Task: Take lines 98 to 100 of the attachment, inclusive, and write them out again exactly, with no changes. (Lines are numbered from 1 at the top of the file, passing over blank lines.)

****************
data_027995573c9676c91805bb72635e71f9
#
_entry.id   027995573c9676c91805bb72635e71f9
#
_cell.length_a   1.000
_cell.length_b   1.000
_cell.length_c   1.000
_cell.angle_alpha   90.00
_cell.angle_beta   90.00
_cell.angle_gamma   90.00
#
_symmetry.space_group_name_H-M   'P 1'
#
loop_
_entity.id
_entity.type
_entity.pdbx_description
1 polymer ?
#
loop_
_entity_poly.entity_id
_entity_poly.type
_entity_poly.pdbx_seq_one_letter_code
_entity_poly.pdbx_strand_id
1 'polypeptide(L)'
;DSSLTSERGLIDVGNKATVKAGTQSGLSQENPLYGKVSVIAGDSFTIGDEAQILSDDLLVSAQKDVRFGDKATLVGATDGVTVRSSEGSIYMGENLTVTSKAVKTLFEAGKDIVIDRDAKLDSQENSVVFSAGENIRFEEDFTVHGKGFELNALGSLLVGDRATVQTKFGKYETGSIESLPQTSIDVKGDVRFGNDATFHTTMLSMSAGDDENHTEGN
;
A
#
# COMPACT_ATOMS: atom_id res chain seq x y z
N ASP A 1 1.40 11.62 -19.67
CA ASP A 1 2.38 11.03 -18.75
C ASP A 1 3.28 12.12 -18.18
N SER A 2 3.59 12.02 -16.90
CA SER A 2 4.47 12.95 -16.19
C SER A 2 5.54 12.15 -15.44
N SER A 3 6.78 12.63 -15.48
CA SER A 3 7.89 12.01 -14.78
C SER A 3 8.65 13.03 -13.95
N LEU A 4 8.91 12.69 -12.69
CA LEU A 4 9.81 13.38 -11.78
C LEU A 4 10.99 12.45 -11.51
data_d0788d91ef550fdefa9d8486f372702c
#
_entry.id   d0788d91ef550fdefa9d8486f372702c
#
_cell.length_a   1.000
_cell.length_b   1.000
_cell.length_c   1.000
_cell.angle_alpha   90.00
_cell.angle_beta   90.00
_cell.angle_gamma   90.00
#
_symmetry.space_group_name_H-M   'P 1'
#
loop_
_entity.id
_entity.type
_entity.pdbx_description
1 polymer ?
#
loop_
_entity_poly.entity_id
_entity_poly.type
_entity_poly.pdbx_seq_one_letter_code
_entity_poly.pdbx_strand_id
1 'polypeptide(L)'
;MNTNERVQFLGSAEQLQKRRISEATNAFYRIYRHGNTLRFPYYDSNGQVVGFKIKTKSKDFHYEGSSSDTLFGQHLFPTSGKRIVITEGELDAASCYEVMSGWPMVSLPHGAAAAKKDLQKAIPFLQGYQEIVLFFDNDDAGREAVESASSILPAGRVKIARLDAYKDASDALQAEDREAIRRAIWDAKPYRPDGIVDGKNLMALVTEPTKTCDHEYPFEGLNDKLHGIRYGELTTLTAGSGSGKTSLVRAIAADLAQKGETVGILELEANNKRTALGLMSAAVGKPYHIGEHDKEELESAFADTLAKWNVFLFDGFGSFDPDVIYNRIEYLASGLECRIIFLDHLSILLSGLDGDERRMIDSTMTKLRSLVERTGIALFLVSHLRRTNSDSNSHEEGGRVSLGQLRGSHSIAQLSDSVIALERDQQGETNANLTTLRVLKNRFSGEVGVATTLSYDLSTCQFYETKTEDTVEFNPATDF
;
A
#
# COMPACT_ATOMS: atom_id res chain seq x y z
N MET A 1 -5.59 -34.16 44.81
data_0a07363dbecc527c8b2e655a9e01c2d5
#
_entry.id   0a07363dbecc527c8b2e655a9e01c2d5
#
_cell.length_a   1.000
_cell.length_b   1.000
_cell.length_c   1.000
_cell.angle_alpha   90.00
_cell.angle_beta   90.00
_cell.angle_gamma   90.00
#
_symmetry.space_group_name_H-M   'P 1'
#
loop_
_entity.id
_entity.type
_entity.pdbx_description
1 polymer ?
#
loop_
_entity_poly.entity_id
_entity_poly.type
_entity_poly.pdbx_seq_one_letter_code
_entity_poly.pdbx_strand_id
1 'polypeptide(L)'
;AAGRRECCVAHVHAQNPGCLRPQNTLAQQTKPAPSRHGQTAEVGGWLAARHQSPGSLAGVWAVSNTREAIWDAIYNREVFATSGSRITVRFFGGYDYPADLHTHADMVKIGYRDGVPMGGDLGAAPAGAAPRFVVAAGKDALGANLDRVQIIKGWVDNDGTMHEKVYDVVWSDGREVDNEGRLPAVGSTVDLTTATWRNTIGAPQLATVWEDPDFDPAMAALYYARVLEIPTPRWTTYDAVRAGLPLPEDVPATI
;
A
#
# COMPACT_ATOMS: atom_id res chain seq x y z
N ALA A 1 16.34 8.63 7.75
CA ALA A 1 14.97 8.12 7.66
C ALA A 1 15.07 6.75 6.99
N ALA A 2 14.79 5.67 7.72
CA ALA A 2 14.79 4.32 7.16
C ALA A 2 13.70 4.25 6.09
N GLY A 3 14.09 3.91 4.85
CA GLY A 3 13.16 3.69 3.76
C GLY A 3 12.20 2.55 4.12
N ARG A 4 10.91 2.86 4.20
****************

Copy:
1 'polypeptide(L)'
;AAGRRECCVAHVHAQNPGCLRPQNTLAQQTKPAPSRHGQTAEVGGWLAARHQSPGSLAGVWAVSNTREAIWDAIYNREVFATSGSRITVRFFGGYDYPADLHTHADMVKIGYRDGVPMGGDLGAAPAGAAPRFVVAAGKDALGANLDRVQIIKGWVDNDGTMHEKVYDVVWSDGREVDNEGRLPAVGSTVDLTTATWRNTIGAPQLATVWEDPDFDPAMAALYYARVLEIPTPRWTTYDAVRAGLPLPEDVPATI
;